“Is that it?”
The entrance was in partial darkness, the walkway behind me dimly lit with flickering tubes. My heels had clicked on the floor as I passed small piles of rubbish and stained brick effect cladding. The heels didn’t really work here but I was out of my depth and struggling to catch up. Same as the clothes, my designer suit was a little out of place in this riot of grey. A splash of colour in a drab working world.
“People don’t come down here much,” explained my guide, the rental agent for the mall. I’d forgotten his name and instead thought of him as Mr. Greasy. It suited him, his hair was greasy, as were his clothes; even his smile was up there on the grease-o-meter. He probably thought of himself as a ladies’ man, I know we were out on the fringes but surely not? Maybe a desperate ladies’ man but I wasn’t desperate. At least not that desperate. Not yet.
Mr. Greasy was still talking. “It’s been dead down this branch since the new diner opened in the extension.”
I knew where he meant; we had passed it on the way here, all gleaming chrome and fresh baked aroma. The barista was archetypal, white teeth and blond, a role model for Mr. G. Maybe someone should tell him.
He turned a key and pressed a button. The steel security curtain rolled up, to reveal a wide window and a narrow door at the side. Faded lettering proclaimed that this was the ‘ucky Strike Bar and Grill.’ The ‘L’ had fallen off. As the mesh rose, dust fell from the links; the place had been shut for a while then.
“What happened to the last owner?”
“There was a change in the law, no booze allowed anymore. It kind of stopped him in his tracks. He gave up and walked away, owes me a month’s rent too,” said Mr. G as he opened the door. He flicked the light switch; dim red lighting came on, just enough to see tables, chairs, and a bar. Everything was covered in dust, there were dirty glasses on the tables and the overhead video screens were blank and cobwebbed. I shuddered, I don’t like spiders.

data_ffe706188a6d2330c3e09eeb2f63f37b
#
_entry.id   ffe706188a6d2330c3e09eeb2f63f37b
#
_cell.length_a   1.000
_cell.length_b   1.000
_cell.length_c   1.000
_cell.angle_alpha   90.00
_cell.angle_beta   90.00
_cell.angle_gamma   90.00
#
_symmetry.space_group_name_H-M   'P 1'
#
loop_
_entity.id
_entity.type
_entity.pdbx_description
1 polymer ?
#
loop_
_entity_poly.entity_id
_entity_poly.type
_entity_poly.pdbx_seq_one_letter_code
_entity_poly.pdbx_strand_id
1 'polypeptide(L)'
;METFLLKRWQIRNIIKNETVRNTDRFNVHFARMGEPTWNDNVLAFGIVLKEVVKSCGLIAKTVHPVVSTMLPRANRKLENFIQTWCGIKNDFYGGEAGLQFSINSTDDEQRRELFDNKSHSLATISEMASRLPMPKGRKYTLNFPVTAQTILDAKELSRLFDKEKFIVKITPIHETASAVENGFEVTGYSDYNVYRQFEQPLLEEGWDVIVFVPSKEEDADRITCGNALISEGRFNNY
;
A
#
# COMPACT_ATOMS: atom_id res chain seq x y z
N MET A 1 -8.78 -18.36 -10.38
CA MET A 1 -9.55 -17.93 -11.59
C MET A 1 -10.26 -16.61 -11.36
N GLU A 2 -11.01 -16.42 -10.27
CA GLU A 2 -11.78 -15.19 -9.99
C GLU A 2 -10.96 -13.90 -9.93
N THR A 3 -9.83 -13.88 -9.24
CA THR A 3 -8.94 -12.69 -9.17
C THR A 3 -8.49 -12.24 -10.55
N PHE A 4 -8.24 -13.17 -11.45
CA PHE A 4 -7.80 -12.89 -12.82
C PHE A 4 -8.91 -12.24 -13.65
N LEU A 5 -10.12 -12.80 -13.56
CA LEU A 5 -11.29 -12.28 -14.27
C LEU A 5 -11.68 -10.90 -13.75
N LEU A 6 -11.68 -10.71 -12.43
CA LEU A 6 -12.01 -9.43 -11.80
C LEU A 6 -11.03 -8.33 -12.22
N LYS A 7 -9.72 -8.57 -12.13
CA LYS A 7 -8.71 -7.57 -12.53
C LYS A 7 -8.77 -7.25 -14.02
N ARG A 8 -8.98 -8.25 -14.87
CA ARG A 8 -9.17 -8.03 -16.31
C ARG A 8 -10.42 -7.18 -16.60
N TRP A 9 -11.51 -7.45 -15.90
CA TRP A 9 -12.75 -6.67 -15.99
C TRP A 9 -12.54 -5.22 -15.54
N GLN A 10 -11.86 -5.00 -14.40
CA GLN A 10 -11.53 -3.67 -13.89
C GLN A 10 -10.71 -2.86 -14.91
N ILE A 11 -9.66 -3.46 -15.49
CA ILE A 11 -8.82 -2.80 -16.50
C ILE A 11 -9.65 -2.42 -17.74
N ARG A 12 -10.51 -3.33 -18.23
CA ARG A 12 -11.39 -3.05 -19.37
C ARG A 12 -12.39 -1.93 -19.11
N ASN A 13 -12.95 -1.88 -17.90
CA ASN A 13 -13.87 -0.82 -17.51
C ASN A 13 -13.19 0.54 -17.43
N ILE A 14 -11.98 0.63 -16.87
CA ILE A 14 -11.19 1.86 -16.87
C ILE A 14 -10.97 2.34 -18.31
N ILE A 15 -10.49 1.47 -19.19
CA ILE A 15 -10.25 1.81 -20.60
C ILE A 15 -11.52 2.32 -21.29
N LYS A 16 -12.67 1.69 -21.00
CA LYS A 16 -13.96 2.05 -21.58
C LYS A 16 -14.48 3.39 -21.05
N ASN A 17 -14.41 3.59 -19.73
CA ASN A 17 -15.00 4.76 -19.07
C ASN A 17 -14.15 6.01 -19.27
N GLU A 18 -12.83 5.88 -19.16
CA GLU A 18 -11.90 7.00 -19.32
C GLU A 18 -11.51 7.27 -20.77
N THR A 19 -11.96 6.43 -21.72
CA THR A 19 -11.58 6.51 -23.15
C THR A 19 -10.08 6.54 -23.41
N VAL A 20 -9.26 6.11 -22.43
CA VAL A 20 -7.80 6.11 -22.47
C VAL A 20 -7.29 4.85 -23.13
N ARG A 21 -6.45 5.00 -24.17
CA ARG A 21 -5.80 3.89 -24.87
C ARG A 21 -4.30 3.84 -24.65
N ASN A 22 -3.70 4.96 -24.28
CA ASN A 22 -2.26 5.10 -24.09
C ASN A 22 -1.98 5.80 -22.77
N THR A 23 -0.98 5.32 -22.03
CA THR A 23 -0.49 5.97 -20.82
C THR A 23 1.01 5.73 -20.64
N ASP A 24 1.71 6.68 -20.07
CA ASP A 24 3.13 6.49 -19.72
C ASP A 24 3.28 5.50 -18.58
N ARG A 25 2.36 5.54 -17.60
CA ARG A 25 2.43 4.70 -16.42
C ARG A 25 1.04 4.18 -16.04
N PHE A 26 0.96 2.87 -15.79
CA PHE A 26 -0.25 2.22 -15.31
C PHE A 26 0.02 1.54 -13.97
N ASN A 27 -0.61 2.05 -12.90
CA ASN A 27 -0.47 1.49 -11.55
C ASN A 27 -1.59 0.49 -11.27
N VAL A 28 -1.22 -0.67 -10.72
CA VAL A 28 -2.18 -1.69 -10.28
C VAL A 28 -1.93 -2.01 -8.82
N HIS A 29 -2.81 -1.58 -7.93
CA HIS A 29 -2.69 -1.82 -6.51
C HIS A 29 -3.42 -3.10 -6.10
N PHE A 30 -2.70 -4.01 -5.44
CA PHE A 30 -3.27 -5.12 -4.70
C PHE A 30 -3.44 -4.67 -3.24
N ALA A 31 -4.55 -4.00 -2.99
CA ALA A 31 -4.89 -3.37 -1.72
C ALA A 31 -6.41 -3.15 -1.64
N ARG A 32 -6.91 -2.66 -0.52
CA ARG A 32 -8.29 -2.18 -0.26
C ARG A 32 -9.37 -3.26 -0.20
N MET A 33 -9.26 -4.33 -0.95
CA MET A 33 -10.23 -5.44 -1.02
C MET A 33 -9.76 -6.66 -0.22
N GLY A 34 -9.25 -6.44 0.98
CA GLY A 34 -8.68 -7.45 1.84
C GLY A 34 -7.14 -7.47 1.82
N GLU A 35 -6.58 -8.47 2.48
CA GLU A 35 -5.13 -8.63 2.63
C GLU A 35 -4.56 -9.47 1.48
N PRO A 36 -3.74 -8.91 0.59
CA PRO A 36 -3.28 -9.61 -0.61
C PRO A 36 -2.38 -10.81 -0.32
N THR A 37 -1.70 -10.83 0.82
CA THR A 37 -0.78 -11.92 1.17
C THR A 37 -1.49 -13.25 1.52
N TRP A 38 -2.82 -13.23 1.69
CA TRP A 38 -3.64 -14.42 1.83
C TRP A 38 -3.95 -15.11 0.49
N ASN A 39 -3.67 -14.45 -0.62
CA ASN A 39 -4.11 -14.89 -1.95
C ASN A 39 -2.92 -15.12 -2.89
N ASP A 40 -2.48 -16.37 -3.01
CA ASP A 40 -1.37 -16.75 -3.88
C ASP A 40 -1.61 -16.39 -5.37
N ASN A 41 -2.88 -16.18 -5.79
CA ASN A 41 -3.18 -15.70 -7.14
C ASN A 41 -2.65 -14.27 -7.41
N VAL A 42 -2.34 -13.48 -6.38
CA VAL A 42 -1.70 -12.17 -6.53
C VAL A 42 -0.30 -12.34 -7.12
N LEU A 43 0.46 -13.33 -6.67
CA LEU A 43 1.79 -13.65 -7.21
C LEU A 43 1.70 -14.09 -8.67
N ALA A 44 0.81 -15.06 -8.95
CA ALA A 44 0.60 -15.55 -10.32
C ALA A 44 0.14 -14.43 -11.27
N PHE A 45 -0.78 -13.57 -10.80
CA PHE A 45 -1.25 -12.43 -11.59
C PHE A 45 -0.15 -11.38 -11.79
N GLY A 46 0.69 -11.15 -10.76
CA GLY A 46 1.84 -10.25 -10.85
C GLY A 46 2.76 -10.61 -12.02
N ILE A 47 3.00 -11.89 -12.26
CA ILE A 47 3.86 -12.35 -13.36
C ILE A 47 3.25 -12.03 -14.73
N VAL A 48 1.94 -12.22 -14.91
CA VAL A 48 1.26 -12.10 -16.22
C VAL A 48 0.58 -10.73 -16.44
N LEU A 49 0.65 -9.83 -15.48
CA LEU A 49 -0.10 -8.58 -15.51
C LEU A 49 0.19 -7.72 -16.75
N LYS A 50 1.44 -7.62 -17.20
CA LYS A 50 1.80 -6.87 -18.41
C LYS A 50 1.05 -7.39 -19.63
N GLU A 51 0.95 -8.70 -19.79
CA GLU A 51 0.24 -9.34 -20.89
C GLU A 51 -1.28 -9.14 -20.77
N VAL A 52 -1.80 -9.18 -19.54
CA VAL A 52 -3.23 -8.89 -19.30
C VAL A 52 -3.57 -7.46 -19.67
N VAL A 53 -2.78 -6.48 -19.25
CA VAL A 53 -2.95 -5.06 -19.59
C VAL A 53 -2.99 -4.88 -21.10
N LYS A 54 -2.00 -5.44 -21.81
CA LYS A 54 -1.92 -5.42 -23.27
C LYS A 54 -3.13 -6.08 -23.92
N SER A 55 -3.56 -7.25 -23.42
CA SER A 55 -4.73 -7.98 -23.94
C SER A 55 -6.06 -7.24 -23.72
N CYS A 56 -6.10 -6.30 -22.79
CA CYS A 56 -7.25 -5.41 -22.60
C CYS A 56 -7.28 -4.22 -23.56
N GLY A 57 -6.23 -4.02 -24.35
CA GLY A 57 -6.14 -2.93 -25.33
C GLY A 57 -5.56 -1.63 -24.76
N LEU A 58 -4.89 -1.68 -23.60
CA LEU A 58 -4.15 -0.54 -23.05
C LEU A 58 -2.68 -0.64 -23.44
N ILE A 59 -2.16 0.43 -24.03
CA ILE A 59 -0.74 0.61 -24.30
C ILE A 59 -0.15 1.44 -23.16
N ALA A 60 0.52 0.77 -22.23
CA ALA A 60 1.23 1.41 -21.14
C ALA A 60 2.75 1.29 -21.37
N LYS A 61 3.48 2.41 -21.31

“The kitchen is out back, together with stores and living space,” continued the sales patter, “a nice bedroom, en suite.” He leered. “Plenty of room for a little lady like yourself. I’ll show you.”
“Take your word for it,” I answered, not wanting to be in a confined space with him, his breath was probably greasy as well. I didn’t want to know about his hands. “Are the fittings and stock all included?”
“All the alcohol’s been impounded but everything that’s here is yours for 200 a month, one month up front.”
“I’ll take it.” It wasn’t ideal but I was fed up with running, and who knows I might even grow to like the place. And there wasn’t anywhere further to run.
“What you gonna do with it then?” he asked. It was a fair question, I didn’t really know but I wasn’t going to tell him that.
He moved closer. “Let’s seal the deal then,” he suggested, with a wink.
One of the advantages of being a short shrimp, as my mother used to say, was that you didn’t have to reach down too far to do a man serious damage.
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